In sum, defendants' motion for summary judgment on plaintiff's property interest claim is granted, and plaintiff's cross motion on this issue is denied.b. Liberty Interest
Plaintiff contends that defendants deprived her of her liberty interest in her reputation when defendants fired her.
*655 "A government employee's liberty interest is implicated where the government dismisses him [or her] based on charges `that might seriously damage his [or her] standing and associations in his [or her] community' or that might impose `on him [or her] a stigma or other disability that foreclose[s] his [or her] freedom to take advantage of other employment opportunities.'" Brandt v. Board of Cooperative Educational Services, 820 F.2d 41, 43 (2d Cir.1987) (quoting Board of Regents v. Roth, 408 U.S. 564, 573, 92 S. Ct. 2701, 2707, 33 L. Ed. 2d 548 (1972)). In Roth, the Supreme Court made clear that the stigma necessary to implicate a liberty interest must be "something more than the inevitable disadvantage when a person `simply is not rehired in one job but remains as free as before to seek another.'" Capers v. Long Island Railroad, 429 F. Supp. 1359, 1368 (S.D.N.Y.) (quoting Roth, 408 U.S. at 575, 92 S.Ct. at 2708), aff'd sub nom., Harris v. Long Island Railroad, 573 F.2d 1291 (2d Cir.1977). "Mere proof ... that [a terminated employee's] record of nonretention in one job, taken alone, might make him somewhat less attractive to some other employers would hardly establish the kind of foreclosure of opportunities amounting to a deprivation of `liberty.'" Roth 408 U.S. at 574 n. 13, 92 S. Ct. at 270 n. 13.
In the case before us, the record is uncontradicted that when defendants fired plaintiff, they did not tell her that she was being fired as a result of misconduct or any wrongdoing on her part. See Cucchi Dep. at 82, 134. Moreover, plaintiff has not alleged that defendants ever asserted at any other time that they fired plaintiff because of misconduct or wrongdoing on her part. The only reason defendants ever gave plaintiff for plaintiff's discharge was "ongoing changes within OTB." Ex. A. to DeLeon Aff., Letter from Edward Lewis to Plaintiff.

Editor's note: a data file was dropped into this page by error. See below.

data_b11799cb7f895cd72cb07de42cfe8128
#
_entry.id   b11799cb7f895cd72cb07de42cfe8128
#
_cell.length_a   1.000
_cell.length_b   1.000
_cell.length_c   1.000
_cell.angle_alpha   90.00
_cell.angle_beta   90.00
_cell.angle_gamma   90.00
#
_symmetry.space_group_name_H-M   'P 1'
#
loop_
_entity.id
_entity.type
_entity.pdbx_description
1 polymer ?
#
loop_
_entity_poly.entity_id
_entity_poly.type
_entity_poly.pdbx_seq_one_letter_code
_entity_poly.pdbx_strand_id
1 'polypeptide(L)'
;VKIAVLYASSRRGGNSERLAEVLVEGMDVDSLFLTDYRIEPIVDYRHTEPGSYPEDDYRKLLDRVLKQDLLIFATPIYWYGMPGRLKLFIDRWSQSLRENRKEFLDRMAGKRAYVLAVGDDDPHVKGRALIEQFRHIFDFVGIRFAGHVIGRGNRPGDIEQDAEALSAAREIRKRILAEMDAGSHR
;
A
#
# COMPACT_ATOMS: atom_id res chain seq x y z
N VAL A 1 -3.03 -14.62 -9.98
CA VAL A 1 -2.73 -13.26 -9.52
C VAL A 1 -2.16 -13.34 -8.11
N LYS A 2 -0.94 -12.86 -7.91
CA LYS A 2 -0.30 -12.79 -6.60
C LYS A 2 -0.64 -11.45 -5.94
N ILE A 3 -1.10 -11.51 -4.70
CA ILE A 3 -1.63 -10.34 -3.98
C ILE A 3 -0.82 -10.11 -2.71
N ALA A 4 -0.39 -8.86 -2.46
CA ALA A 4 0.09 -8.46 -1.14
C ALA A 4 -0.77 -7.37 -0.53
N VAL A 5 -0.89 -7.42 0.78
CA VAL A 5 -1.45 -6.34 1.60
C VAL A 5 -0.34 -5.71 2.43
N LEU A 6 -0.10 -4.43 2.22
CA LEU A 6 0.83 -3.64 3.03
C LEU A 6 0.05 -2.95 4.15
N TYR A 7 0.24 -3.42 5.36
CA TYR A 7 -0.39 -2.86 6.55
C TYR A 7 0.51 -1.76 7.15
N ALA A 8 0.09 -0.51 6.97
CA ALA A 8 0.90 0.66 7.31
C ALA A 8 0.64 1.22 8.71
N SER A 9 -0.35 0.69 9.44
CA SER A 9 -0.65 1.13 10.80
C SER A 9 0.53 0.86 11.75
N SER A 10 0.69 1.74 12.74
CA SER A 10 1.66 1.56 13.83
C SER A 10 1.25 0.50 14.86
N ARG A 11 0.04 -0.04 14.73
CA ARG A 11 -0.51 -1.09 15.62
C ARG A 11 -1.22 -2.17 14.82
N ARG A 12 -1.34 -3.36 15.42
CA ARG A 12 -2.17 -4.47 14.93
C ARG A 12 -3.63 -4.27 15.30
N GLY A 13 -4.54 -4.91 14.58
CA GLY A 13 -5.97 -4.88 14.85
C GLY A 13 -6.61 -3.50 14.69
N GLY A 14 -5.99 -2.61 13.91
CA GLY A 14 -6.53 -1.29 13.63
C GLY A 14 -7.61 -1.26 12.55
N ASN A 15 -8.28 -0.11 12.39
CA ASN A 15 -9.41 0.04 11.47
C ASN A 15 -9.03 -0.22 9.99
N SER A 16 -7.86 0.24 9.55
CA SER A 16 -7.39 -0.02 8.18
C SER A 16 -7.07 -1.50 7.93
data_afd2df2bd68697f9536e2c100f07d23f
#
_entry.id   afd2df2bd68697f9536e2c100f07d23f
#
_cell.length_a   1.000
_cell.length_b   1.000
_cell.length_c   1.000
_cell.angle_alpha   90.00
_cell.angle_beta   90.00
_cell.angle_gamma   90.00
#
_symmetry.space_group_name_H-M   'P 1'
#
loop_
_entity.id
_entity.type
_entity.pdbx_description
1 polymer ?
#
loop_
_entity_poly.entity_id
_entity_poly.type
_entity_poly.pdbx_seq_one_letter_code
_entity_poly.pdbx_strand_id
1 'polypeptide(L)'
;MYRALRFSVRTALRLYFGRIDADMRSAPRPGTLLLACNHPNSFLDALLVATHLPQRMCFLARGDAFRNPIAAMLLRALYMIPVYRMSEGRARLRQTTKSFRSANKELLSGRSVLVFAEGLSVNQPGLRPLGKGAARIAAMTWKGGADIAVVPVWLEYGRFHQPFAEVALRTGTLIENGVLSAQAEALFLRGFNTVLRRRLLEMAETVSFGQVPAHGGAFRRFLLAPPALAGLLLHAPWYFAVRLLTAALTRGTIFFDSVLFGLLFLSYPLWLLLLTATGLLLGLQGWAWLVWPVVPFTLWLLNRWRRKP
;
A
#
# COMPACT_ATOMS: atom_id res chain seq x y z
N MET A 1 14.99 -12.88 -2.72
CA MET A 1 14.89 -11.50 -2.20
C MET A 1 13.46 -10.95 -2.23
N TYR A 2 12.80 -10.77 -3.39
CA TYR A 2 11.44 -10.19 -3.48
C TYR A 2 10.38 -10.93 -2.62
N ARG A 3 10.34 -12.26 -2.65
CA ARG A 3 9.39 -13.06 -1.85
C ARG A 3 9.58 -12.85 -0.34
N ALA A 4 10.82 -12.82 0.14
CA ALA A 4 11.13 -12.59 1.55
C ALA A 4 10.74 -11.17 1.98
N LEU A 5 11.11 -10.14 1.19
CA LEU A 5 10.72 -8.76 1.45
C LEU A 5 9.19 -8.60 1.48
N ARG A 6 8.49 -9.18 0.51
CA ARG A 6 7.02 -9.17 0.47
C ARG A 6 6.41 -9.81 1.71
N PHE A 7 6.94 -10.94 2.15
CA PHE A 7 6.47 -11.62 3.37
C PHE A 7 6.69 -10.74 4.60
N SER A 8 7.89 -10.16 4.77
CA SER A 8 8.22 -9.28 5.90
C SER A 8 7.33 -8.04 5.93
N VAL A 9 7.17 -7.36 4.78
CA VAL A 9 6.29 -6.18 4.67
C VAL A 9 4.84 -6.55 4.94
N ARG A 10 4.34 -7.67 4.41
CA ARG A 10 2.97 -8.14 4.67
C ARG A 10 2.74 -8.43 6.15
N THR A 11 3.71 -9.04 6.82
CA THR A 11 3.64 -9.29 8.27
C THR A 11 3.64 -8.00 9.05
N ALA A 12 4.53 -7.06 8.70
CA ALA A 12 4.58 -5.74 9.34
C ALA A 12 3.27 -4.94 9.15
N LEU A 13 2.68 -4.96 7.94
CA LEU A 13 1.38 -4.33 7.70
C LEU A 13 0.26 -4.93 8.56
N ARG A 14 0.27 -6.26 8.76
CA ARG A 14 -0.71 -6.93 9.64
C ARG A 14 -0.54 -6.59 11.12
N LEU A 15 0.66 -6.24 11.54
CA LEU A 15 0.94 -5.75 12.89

Plaintiff contends that OTB employees were responsible for reporting to the New York Post stigmatizing information that became the basis of an October 15, 1990 New York Post article. However, plaintiff's reliance on this article as a foundation for her liberty interest claim is misplaced. We find nothing in the article to be stigmatizing, let alone stigmatizing enough to implicate plaintiff's liberty interest in her reputation. None of plaintiff's other assertions of stigmatization have merit.
Because plaintiff has presented no evidence of stigmatization, other than the consequence that results from simply being fired, defendant's motion for summary judgment on plaintiff's liberty interest claim is granted, and plaintiff's cross-motion on this issue is denied.III. Plaintiff's Right to Privacy
Plaintiff claims that because the October 15, 1990 New York Post article reported that plaintiff was home on maternity leave when she was fired, and because OTB employees were responsible for the article, defendants violated her right to privacy. We disagree. One of the factors that a court must consider when determining whether the publication of certain information about a person violates that person's right to privacy is the nature of the information divulged. See Soucie v. County of Monroe, 736 F. Supp. 33, 36 (W.D.N.Y.1990). Indeed, the Supreme Court's seminal opinion in this area seems to indicate that the information must be "personal in character and embarrassing or harmful if disclosed" in order to implicate the constitutional right to privacy. See Whalen v. Roe, 429 U.S. 589, 605, 97 S. Ct. 869, 879, 51 L. Ed. 2d 64 (1977). We do not believe that plaintiff's pregnancy status was sufficiently "personal in character and embarrassing or harmful if disclosed" such that its publication *656 violated plaintiff's privacy rights. Accordingly, plaintiff's privacy argument must fail.IV. New York Civil Service Law 75-b
Cucchi claims that defendants violated New York State Civil Service Law 75-b ("the Whistleblower Statute") when they fired her in retaliation for her reporting suspected wrongdoing by Hazel Dukes to the Department of Investigation and to the Inspector General of the Human Resources Administration.
Defendants contend that the Whistleblower Statute only protects public employees who report misconduct that has actually taken place. Defendants assert that because no misconduct occurred in this case, plaintiff is not protected under the Whistleblower Statute. We disagree. We believe that even assuming that no misconduct took place in this case, plaintiff may still fall under the Whistleblower Statute's protections.